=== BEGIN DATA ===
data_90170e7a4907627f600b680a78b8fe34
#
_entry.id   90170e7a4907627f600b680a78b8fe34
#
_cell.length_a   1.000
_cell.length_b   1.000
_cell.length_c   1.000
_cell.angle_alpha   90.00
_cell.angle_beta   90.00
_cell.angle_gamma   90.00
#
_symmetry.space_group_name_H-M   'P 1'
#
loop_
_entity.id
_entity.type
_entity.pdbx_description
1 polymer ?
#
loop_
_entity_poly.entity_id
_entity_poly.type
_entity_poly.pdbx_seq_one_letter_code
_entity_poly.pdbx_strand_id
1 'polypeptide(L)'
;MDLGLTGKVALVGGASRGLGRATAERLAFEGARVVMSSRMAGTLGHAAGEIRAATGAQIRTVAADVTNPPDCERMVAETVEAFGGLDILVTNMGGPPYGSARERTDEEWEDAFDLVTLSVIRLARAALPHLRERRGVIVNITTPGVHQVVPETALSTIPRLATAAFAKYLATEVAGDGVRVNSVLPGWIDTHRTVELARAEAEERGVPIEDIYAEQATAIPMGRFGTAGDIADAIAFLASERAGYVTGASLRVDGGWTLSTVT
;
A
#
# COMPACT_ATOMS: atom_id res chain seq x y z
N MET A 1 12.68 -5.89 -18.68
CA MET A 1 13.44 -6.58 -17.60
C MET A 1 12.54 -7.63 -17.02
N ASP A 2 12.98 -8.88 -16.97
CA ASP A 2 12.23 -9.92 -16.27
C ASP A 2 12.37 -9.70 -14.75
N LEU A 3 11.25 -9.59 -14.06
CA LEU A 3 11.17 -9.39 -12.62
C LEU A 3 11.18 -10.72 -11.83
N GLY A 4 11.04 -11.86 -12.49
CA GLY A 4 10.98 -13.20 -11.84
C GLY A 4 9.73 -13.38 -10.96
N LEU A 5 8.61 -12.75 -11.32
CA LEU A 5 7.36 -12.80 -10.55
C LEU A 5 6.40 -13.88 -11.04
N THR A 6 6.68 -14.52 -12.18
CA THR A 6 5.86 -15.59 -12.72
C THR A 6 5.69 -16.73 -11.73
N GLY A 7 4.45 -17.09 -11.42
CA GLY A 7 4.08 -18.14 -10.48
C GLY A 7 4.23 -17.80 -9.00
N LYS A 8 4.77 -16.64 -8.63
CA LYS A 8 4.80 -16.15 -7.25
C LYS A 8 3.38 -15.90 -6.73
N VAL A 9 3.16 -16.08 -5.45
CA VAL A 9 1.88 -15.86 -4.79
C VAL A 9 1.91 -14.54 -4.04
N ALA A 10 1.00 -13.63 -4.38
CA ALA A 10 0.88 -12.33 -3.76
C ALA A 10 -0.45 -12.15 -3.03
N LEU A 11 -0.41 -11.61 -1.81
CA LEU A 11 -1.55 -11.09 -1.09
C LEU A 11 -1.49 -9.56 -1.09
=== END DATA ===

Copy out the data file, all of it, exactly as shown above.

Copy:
data_90170e7a4907627f600b680a78b8fe34
#
_entry.id   90170e7a4907627f600b680a78b8fe34
#
_cell.length_a   1.000
_cell.length_b   1.000
_cell.length_c   1.000
_cell.angle_alpha   90.00
_cell.angle_beta   90.00
_cell.angle_gamma   90.00
#
_symmetry.space_group_name_H-M   'P 1'
#
loop_
_entity.id
_entity.type
_entity.pdbx_description
1 polymer ?
#
loop_
_entity_poly.entity_id
_entity_poly.type
_entity_poly.pdbx_seq_one_letter_code
_entity_poly.pdbx_strand_id
1 'polypeptide(L)'
;MDLGLTGKVALVGGASRGLGRATAERLAFEGARVVMSSRMAGTLGHAAGEIRAATGAQIRTVAADVTNPPDCERMVAETVEAFGGLDILVTNMGGPPYGSARERTDEEWEDAFDLVTLSVIRLARAALPHLRERRGVIVNITTPGVHQVVPETALSTIPRLATAAFAKYLATEVAGDGVRVNSVLPGWIDTHRTVELARAEAEERGVPIEDIYAEQATAIPMGRFGTAGDIADAIAFLASERAGYVTGASLRVDGGWTLSTVT
;
A
#
# COMPACT_ATOMS: atom_id res chain seq x y z
N MET A 1 12.68 -5.89 -18.68
CA MET A 1 13.44 -6.58 -17.60
C MET A 1 12.54 -7.63 -17.02
N ASP A 2 12.98 -8.88 -16.97
CA ASP A 2 12.23 -9.92 -16.27
C ASP A 2 12.37 -9.70 -14.75
N LEU A 3 11.25 -9.59 -14.06
CA LEU A 3 11.17 -9.39 -12.62
C LEU A 3 11.18 -10.72 -11.83
N GLY A 4 11.04 -11.86 -12.49
CA GLY A 4 10.98 -13.20 -11.84
C GLY A 4 9.73 -13.38 -10.96
N LEU A 5 8.61 -12.75 -11.32
CA LEU A 5 7.36 -12.80 -10.55
C LEU A 5 6.40 -13.88 -11.04
N THR A 6 6.68 -14.52 -12.18
CA THR A 6 5.86 -15.59 -12.72
C THR A 6 5.69 -16.73 -11.73
N GLY A 7 4.45 -17.09 -11.42
CA GLY A 7 4.08 -18.14 -10.48
C GLY A 7 4.23 -17.80 -9.00
N LYS A 8 4.77 -16.64 -8.63
CA LYS A 8 4.80 -16.15 -7.25
C LYS A 8 3.38 -15.90 -6.73
N VAL A 9 3.16 -16.08 -5.45
CA VAL A 9 1.88 -15.86 -4.79
C VAL A 9 1.91 -14.54 -4.04
N ALA A 10 1.00 -13.63 -4.38
CA ALA A 10 0.88 -12.33 -3.76
C ALA A 10 -0.45 -12.15 -3.03
N LEU A 11 -0.41 -11.61 -1.81
CA LEU A 11 -1.55 -11.09 -1.09
C LEU A 11 -1.49 -9.56 -1.09